Searching over 5,500,000 cases.


searching
Buy This Entire Record For $7.95

Official citation and/or docket number and footnotes (if any) for this case available with purchase.

Learn more about what you receive with purchase of this case.

People v. Conte

NEW YORK SUPREME COURT, APPELLATE DIVISION, FOURTH DEPARTMENT


March 19, 2010

THE PEOPLE OF THE STATE OF NEW YORK, RESPONDENT,
v.
FRANK A. CONTE, APPELLANT.

Appeal from a judgment of the Oneida County Court (Michael L. Dwyer, J.), rendered March 18, 2008. The judgment convicted defendant, upon a jury verdict, of criminal possession of a controlled substance in the third degree (two counts).

Published by New York State Law Reporting Bureau pursuant to Judiciary Law § 431.

As corrected through Wednesday, April 28, 2010

It is hereby ordered that the judgment so appealed from is unanimously affirmed.

Memorandum

Defendant appeals from a judgment convicting him upon a jury verdict of two counts of criminal possession of a controlled substance in the third degree (Penal Law § 220.16 [1]). Defendant contends that he was denied effective assistance of counsel because defense counsel did not move to withdraw from representing him despite the fact that she had previously represented a key prosecution witness. We reject that contention. Based on the record before us, it appears that County Court was apprised of the potential conflict. The court therefore had a duty, independent from that of defense counsel, to conduct an inquiry "to ascertain, on the record, whether [defendant] had an awareness of the potential risks involved in his continued representation by the attorney and had knowingly chosen to continue such representation" (People v Lombardo, 61 NY2d 97, 102 [1984]; see generally People v Gomberg, 38 NY2d 307, 313-314 [1975]). Although the court failed to conduct that inquiry, we nevertheless conclude that defendant was not denied effective assistance of counsel based on defense counsel's failure to move to withdraw. Defendant has failed to establish that the conflict of interest arising from the prior representation "affected, . . . operated on, or [bore] a substantial relation to the conduct of the defense" (People v Ortiz, 76 NY2d 652, 657 [1990]; see Lombardo, 61 NY2d at 103; People v Jenkins, 256 AD2d 735, 736-737 [1998], lv denied 93 NY2d 854 [1999]).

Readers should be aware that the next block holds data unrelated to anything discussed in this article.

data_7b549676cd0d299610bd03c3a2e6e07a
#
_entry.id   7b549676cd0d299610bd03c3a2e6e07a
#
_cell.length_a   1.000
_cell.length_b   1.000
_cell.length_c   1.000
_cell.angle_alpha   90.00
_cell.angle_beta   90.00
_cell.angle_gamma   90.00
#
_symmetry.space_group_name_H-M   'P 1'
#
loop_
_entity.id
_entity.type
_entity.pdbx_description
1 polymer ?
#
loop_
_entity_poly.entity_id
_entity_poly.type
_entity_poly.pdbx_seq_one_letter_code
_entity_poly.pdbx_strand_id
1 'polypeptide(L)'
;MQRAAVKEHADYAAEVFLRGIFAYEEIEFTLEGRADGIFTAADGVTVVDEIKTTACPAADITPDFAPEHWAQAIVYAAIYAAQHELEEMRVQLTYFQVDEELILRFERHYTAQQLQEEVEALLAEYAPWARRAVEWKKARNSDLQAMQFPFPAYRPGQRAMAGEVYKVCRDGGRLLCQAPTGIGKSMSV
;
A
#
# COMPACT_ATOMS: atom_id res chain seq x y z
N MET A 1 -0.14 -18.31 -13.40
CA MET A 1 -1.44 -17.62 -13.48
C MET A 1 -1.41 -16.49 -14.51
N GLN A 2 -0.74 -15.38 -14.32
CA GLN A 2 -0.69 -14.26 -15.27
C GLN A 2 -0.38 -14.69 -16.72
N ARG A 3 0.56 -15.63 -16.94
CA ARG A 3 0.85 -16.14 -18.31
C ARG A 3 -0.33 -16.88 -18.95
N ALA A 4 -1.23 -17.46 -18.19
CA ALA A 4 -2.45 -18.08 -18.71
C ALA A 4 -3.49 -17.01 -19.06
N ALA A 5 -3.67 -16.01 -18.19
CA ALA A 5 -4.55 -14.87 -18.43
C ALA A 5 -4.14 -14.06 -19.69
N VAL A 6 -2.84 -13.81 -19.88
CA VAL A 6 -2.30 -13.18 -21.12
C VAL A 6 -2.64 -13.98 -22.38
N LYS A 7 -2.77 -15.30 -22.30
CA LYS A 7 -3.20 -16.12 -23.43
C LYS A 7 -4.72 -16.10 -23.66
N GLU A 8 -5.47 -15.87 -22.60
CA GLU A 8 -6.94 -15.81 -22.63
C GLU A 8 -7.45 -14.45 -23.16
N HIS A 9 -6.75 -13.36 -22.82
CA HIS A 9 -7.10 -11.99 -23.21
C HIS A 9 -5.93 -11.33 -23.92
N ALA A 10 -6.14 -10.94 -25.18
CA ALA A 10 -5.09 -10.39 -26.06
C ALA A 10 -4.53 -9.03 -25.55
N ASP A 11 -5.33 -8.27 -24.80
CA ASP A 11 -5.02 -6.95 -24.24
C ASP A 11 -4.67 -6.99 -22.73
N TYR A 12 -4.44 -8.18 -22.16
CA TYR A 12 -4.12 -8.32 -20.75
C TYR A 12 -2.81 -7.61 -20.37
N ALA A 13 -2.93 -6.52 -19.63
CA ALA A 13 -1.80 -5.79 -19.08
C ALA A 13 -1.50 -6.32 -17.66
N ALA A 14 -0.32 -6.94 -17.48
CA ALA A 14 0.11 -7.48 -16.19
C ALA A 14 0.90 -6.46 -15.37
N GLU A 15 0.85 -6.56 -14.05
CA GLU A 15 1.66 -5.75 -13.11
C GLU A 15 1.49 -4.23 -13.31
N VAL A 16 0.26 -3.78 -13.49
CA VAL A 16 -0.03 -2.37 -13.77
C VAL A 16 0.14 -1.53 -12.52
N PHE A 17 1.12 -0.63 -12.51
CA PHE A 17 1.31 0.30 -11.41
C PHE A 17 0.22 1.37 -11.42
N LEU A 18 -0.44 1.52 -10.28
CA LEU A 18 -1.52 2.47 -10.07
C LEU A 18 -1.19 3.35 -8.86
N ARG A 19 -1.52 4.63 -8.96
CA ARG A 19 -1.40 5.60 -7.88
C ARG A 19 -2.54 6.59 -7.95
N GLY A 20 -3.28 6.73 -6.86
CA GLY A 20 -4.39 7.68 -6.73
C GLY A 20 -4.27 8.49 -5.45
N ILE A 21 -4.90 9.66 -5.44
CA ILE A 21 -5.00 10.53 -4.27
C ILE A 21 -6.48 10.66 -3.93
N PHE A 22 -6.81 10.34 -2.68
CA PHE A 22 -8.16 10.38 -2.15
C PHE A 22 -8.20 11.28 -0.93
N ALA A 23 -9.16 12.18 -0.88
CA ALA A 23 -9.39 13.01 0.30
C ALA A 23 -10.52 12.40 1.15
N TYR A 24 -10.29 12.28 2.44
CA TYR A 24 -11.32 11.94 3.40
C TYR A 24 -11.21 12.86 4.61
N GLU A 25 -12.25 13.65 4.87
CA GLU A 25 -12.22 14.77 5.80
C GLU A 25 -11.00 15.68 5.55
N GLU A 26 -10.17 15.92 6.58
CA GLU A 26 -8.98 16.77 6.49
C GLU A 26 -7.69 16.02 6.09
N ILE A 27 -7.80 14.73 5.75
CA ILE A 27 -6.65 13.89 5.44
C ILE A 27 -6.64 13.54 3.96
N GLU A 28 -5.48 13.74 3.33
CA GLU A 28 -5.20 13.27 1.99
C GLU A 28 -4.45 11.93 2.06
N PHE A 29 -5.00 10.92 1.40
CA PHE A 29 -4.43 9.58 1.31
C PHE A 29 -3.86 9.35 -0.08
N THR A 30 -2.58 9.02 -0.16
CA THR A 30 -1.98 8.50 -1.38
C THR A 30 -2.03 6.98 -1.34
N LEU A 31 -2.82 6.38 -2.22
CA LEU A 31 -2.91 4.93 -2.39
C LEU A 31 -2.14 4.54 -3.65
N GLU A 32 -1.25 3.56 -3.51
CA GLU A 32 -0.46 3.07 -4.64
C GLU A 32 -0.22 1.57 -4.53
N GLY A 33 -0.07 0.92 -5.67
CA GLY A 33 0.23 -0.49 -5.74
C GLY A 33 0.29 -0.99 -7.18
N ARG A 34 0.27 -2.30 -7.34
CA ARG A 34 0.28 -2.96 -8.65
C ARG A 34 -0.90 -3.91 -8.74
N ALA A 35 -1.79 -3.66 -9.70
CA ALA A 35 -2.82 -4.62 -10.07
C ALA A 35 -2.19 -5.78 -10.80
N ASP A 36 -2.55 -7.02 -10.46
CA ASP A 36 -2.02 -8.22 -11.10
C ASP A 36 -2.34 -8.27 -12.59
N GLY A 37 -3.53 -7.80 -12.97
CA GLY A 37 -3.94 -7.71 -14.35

We reject the further contention of defendant that he was denied effective assistance of counsel based on defense counsel's failure to make a written motion pursuant to CPL 330.30 (3) to set aside the verdict based on newly discovered evidence. Defense counsel in fact made an oral motion to set aside the verdict on that ground, which is permissible pursuant to CPL 330.40 (1), and the court denied the motion. In any event, with respect to the merits of the motion, the alleged newly discovered evidence to which defendant refers is the statement of a proposed witness that he, rather than defendant, answered a controlled telephone call made by a confidential informant (CI) and informed the CI that another individual "could get [the CI] what he needed." We conclude that such evidence was insufficient "to create a probability that[,] had such testimony been received at the trial[,] the verdict would have been more favorable to the defendant" (CPL 330.30 [3]). In any event, we note that the jury was unable to reach a verdict on the two counts of criminal sale of a controlled substance in the third degree (Penal Law § 220.39 [1]) to which his motion pertained, and the prosecutor and defense counsel agreed to accept the partial verdict.

Present---Smith, J.P., Fahey, Carni, Lindley and Sconiers, JJ.

20100319

© 1992-2010 VersusLaw Inc.



Buy This Entire Record For $7.95

Official citation and/or docket number and footnotes (if any) for this case available with purchase.

Learn more about what you receive with purchase of this case.